A proposed rule may except coffee from “cancer warning labels” in California, on the basis of the scientific evidence in support of coffee and health.
From the Newsroom
via Law Fuel
Today, California’s Second Appellate District Court stayed the trial that was set to begin on Monday, October 15, 2018, in Los Angeles Superior Court, regarding whether cancer warnings are required for sales of coffee in California.
Compelled speech, like censored speech, can violate the Constitution, according to legal experts.
By William “Bill” Murray, CAE, NCA President & CEO via LinkedIn
“Forcing [coffee companies] to include a cancer warning on a product that does not cause cancer plainly violates the 1st Amendment.”
So states legendary First Amendment lawyer Floyd Abrams (Pentagon Papers, Citizen United), in today’s Los Angeles Times Op-Ed.
“Call it a victory for science — or maybe just for common sense.” – The Seattle Times
It was a good news week for coffee science in California.
Earlier this month, OEHHA (the state’s Office of Environmental Health Hazard Assessment agency) proposed a plan that would exempt coffee from Prop 65 required “cancer warning labels” in California after the most recent ruling in the ongoing legislation.
The statement was met with resounding support from scientists and coffee lovers alike.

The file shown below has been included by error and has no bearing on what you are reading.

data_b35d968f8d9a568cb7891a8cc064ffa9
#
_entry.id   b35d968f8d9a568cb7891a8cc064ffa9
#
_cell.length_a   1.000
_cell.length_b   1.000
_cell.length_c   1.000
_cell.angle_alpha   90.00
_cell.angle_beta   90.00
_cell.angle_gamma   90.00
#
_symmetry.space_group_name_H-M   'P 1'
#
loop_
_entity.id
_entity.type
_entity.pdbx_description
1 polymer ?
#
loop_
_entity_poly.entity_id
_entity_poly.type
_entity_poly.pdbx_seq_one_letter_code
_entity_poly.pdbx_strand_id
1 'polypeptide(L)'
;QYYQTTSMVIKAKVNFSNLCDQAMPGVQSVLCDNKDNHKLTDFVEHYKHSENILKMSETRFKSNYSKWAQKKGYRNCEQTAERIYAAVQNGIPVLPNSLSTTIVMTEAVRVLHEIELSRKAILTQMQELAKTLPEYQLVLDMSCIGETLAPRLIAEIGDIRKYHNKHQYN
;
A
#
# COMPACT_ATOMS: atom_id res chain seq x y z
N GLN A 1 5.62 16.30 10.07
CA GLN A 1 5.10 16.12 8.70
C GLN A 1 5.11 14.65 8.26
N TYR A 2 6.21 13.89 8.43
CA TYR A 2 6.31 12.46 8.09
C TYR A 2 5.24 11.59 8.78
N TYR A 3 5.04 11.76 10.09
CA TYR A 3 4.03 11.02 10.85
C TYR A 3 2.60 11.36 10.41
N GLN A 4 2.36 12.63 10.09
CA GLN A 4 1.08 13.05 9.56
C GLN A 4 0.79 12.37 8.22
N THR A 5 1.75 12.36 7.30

“OEHHA’s Rulemaking is supported by both the full weight of scientific evidence and law,” wrote William “Bill” Murray, NCA President and CEO, in comments filed Aug. 30. The letter commended the decision and laid out the strong case for coffee in a scientific summary signed by Dr. Mark Corey, NCA’s Director of Scientific & Government Affairs, and Dr. Alan Leviton, Consultant to the NCA Scientific Advisory Group.
Simply put, the research speaks for itself: coffee does not cause cancer.
Then this week, in a groundbreaking announcement, the U.S. Food and Drug Administration sent a letter to Sacramento which emphatically set forth their support for this rule.
What’s right, what’s wrong, and what’s interesting.
The following article is based on this LinkedIn post by William (Bill) Murray, NCA President & CEO
When it comes to coffee coverage in the media, a healthy dose of context (and common sense) is critical.
Take this week’s Daily Mail article, “How Six Cups of Coffee a Day Can Help You to Live Longer,” on new research from the National Cancer Institute (NCI), published in JAMA Internal Medicine.
Let’s take a look of the story, in light of the science:
“Coffee is both delicious and healthy.”
California’s Misguided Labeling Decision Impacts Coffee Growers & Drinkers
This post was originally published on the Global Farmer Network
By Luiz Roberto Saldanha Rodrigues
When a Los Angeles judge earlier this month finalized a ruling that coffee sold in California must carry cancer warning labels, many California residents may not have paid much attention to yet another labeling requirement.
Ever since voters passed Proposition 65 more than 30 years ago, after all, Californians have watched the steady proliferation of vague statements about chemicals, cancer, and birth defects. They appear almost everywhere, from the windows of hardware stores to signs at Disneyland. They’re so abundant that Amazon even sells them as stickers in rolls of 500.